Programme Guide

W. H. Auden was a charming moralist, wistful yet pitiless, affectionate yet weighed down by emotional pain. With The Age of Anxiety, he created a historical and psychological diagnosis of the soul and of the time in the guise of a Baroque pastoral poem: “Lies and lethargy police the world / in its periods of peace. What pain taught / is soon forgotten; we celebrate / what ought to happen as if it were done, / Are blinded by our boasts. Then back they come, / The fears that we fear.” The outer frame of the action is provided by the four protagonists who fall into conversation in a New York bar and – as the alcohol breaks down the barriers of internal censorship – discuss the war, their own world view and their faith: a fictional conversation between average people, the chorus of a drama (that fails to materialise) and a hymn and elegy.

The poem, which won Auden the Pulitzer Prize, inspired Leonard Bernstein to compose his eponymous symphony: “The essential line of Auden’s poem,” said the composer, “is the record of our difficult and problematic search for faith. In the end, two of the characters enunciate the recognition of this faith – at the same time revealing an inability to relate to it personally in their daily lives.” In the score, which mixes a kaleidoscopic variety of different musical styles, the concertante solo piano takes on a symbolic function: “The pianist,” as Bernstein wrote, “provides an almost autobiographical protagonist, set against an orchestral mirror in which he sees himself, analytically, in the modern ambience.” In the Berlin Philharmonie, no less than Krystian Zimerman will take on the solo part, interspersed with jazz-style syncopation, to which Bernstein subsequently added an extensive cadenza before the final coda.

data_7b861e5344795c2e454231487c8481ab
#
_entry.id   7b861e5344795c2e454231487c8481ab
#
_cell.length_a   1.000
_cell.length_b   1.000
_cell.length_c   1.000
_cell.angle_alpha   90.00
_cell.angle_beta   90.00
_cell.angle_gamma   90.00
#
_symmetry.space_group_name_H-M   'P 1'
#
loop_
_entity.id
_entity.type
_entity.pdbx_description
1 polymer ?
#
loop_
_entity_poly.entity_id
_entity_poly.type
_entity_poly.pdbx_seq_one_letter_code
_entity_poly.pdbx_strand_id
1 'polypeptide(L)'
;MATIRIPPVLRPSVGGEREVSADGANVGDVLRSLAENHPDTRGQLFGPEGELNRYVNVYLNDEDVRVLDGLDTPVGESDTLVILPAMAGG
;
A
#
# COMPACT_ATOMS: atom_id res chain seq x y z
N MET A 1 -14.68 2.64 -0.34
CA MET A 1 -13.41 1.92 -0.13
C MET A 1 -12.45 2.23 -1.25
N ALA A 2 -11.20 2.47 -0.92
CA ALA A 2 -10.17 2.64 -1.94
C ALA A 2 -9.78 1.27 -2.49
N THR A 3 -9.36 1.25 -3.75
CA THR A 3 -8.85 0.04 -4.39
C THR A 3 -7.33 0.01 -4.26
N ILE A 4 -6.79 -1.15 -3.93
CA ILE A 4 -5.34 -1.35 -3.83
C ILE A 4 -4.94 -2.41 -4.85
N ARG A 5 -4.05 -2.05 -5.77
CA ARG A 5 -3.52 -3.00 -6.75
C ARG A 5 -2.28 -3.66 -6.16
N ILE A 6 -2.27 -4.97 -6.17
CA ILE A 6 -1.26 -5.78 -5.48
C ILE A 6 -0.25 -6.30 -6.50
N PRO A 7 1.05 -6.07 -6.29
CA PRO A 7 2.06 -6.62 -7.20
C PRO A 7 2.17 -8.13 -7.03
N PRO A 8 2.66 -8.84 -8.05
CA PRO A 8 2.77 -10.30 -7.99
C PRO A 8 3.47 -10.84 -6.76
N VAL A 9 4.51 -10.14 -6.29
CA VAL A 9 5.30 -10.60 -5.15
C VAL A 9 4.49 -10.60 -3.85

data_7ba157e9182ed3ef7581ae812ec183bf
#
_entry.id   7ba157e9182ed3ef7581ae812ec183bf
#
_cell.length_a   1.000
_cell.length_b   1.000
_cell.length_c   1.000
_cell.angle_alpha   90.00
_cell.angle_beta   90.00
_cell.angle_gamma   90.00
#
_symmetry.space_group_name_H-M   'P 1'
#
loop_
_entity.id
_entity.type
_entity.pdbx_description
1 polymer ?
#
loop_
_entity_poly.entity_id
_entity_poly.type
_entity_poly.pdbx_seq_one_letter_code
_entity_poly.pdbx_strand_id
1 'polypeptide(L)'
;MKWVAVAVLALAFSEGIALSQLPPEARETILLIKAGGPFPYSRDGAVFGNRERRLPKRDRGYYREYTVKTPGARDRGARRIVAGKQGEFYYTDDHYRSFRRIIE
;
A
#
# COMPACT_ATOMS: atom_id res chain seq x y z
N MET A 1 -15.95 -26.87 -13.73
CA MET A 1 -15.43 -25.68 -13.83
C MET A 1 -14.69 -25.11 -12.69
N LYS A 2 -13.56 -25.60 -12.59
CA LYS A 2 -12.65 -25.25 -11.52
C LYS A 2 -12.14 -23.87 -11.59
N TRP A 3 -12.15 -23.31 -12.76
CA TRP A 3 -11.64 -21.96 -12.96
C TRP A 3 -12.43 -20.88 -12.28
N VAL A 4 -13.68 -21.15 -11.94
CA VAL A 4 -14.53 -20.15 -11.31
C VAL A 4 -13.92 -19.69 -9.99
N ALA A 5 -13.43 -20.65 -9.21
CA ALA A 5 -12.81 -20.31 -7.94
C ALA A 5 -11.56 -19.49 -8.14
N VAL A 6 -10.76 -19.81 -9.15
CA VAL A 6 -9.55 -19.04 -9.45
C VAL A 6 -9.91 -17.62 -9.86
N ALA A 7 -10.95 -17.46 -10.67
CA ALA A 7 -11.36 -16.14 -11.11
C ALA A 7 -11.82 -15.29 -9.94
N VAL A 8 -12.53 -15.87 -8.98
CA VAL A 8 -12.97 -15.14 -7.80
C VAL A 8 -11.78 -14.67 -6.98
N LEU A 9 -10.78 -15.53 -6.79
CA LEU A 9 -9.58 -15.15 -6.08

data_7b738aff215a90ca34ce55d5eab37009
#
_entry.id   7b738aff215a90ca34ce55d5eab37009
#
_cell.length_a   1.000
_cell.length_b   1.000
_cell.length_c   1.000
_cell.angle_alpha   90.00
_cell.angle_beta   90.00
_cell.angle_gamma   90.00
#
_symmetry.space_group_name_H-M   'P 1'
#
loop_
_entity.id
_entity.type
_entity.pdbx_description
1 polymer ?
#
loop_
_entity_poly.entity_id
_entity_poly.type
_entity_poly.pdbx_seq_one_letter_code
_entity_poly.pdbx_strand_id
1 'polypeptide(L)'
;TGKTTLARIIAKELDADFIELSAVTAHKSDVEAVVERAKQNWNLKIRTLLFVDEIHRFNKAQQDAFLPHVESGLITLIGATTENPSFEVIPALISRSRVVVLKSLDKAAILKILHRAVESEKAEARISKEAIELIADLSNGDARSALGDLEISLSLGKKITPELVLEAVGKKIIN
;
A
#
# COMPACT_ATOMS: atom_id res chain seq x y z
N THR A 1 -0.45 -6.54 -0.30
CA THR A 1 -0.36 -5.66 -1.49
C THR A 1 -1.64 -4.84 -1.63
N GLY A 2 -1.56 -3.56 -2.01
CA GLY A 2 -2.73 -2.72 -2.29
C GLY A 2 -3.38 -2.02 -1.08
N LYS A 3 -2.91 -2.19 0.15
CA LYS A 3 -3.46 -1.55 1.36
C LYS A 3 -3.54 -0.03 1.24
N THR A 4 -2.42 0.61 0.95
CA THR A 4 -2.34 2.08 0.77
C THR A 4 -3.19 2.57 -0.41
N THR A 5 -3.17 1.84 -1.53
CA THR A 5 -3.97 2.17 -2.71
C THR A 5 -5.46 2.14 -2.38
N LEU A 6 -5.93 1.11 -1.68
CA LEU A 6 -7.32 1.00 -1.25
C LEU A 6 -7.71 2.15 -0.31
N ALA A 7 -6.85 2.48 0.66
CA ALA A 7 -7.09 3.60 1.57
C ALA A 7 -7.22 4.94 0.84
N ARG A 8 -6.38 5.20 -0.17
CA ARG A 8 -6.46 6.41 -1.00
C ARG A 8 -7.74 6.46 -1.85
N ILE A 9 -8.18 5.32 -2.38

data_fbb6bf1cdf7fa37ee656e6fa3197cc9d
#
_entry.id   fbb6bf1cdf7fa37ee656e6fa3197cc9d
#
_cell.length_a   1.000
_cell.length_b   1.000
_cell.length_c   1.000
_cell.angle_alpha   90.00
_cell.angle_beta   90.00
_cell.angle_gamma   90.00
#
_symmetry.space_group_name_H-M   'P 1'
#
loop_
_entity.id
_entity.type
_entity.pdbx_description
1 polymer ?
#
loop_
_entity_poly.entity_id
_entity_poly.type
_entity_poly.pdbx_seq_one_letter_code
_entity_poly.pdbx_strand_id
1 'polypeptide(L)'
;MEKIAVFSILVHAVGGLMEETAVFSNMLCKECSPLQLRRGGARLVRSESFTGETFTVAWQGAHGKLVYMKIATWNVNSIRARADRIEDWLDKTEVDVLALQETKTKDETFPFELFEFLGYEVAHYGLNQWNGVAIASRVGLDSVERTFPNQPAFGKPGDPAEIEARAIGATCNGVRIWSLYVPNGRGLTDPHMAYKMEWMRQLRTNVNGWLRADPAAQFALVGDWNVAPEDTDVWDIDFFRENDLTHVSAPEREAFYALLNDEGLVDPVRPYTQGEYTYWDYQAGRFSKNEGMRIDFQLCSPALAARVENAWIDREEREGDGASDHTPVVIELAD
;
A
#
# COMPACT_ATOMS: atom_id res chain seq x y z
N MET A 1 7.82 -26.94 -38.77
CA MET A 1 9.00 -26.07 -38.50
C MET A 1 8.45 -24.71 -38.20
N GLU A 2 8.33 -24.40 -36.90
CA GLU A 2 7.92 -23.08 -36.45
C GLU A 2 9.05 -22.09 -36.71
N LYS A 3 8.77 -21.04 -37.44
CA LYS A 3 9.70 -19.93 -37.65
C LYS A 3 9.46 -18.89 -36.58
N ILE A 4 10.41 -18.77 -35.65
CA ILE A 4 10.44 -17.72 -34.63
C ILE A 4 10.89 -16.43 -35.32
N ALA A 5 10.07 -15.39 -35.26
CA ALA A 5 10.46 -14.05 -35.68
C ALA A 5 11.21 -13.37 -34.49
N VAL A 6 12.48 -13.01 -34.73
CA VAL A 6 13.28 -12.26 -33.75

Following the symphony, Sir Simon and the orchestra present three new songs by Andrew Norman, Magnus Lindberg and Brett Dean as part of the Philharmoniker’s “tapas” series of commissioned works with a duration of approx. six minutes. The evening comes to a close with an atmospheric trip to the genre of film music: Following Scott Bradley’s incidental music for the Tom and Jerry animated series, the programme continues with the symphonic orchestral portrait The Adventures of Robin Hood arranged by John Mauceri, based on the original score for the 1938 film. The music is by Erich Wolfgang Korngold who, thanks to an exclusive contract with the Warner Brothers film empire, became one of the most successful – and richest – film composer of all time.

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